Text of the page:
One gentleman suggested that people mostly don't worry about that sort of thing, and I replied that they would when London was under several feet of water. But I am very struck, in general, about how poorly the sort of journalism we have really seems to deal with long-running and possibly unsexy issues. The problem being that it's those long-running and unsexy issues that can prove the most serious and dangerous if unattended....

Sunday, 18 October 2015

Snowdonia (2): Writerland to Adventureland

It’s a real experience travelling between interest groups. On the Friday Milford ended this year, I went for a weekend at The Plas YBrenin Mountaineering centre on the other side of Snowdonia.
After a week without TV, it was a bit of a shock to have the Rugby World Cup in the Bar, played at top volume. As was leaving the world of dreams, fantasies and the future for rocks, ropes and grazed knees.

Been doing a lot of climbing practise recently with my rock climbing partner James Watson, and I’ve been eager to get to climb on natural rock for some time. I’ve already done some scrambling in Snowdonia – the Snowdon Horseshoe in 2013, also after Milford, and earlier this year, again on part of the horseshoe, on a Mountaineering course.

Well, we did plenty of climbing on the weekend course. On the Saturday, we went to Pant Y Fan at Tremadog, and the weather was wonderful. Climbing was fun, although I was a little nervous on the descent at first, being belayed by strangers. But the view at the top of Pany Y Fan, across the Straits of Menai, was wonderful.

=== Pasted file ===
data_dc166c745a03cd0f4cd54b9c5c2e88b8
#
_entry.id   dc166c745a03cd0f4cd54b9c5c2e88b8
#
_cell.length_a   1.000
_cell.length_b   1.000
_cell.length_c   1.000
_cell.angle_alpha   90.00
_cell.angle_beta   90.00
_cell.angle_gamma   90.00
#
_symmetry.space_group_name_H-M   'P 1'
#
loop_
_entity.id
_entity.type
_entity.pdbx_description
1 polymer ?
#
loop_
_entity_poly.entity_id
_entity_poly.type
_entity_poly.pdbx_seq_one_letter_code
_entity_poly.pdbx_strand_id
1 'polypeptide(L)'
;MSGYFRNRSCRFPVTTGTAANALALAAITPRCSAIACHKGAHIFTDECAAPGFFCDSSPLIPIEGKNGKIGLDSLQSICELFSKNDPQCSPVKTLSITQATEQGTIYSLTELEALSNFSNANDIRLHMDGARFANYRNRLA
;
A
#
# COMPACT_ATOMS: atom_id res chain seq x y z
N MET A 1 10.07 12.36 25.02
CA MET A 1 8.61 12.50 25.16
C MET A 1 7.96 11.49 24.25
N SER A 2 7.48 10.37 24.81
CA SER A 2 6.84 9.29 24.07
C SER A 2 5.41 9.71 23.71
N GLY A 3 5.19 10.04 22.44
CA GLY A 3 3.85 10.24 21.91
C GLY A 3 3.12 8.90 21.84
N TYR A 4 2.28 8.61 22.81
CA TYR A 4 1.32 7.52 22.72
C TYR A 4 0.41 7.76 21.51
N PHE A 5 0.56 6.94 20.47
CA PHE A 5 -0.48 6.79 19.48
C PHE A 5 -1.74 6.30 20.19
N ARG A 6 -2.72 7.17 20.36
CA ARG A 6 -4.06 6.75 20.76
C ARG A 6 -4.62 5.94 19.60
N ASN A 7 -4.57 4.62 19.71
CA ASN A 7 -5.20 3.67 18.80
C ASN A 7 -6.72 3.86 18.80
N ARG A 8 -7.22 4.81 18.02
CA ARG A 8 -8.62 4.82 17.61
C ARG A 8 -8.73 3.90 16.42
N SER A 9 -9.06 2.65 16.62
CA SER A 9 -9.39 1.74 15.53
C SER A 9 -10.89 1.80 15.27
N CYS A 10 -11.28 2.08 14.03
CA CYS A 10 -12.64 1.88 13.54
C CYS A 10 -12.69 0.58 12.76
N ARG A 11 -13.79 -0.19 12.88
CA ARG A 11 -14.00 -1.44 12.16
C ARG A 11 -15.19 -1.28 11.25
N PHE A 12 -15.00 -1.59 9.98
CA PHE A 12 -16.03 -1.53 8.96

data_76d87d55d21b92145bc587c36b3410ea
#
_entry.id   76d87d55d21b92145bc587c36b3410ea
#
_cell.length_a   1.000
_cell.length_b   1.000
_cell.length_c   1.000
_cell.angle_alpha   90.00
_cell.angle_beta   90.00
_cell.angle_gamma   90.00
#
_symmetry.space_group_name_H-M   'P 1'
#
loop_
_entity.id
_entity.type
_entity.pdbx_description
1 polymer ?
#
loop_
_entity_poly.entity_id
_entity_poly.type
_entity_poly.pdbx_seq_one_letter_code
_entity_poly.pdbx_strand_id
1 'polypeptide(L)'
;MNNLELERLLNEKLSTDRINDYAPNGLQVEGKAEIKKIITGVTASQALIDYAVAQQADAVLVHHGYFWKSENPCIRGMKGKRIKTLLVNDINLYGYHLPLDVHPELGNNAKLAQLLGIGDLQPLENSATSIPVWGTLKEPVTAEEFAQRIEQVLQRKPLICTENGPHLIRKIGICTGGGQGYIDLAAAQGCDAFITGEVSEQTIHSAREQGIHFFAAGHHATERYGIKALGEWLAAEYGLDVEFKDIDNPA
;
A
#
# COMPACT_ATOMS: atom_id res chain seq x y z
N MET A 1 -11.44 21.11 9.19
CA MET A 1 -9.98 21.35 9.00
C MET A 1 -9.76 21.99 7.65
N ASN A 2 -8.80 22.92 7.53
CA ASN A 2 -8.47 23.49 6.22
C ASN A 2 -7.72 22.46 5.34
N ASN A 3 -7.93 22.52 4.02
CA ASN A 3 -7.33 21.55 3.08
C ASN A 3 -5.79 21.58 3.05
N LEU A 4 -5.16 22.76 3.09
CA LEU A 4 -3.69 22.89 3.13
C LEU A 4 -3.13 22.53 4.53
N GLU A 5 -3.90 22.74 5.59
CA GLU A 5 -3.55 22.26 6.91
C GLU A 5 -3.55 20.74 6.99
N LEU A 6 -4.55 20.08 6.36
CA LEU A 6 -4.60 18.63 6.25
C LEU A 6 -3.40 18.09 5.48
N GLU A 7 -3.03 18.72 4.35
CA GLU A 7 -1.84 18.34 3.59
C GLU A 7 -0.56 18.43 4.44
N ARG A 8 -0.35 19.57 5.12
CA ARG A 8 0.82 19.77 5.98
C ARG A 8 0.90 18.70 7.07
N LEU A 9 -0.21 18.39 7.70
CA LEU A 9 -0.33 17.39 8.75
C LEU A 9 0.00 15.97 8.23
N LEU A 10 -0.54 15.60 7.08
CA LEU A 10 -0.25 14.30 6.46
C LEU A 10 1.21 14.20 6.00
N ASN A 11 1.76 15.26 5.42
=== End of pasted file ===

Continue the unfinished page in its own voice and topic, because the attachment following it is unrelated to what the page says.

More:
On Sunday, we went to Crag A Tonnau. The rocks there are weird – the cliff undulates. It’s pillow lava, according to one website, but it looked more like volcanic tuff to me (The core of Snowdonia’s a prehistoric volcano).

A hobby like this sometimes raises eyebrows among my more inactive, intellectual friends. So why do I do it?

  • Apparently, I used to climb everywhere when I was a toddler.
  • Rock climbing and other outdoor pursuits are good for the soul. They’re also a very effective tonic for depression.
  • Slightly risky physical activities (possibly excluding sex) help build character and resilience. I’ve found that doing things that involve some acute but manageable risk, increases my confidence in everyday life when faced with more mundane challenges.
  • I’m a born Romantic, in the old-fashioned sense. The story of exploration was always the best bit of history, for me, especially Polar and then interplanetary robotic exploration. I might never be a Ranulph Fiennes -- or an astronaut, for that matter -- but I can still have adventures.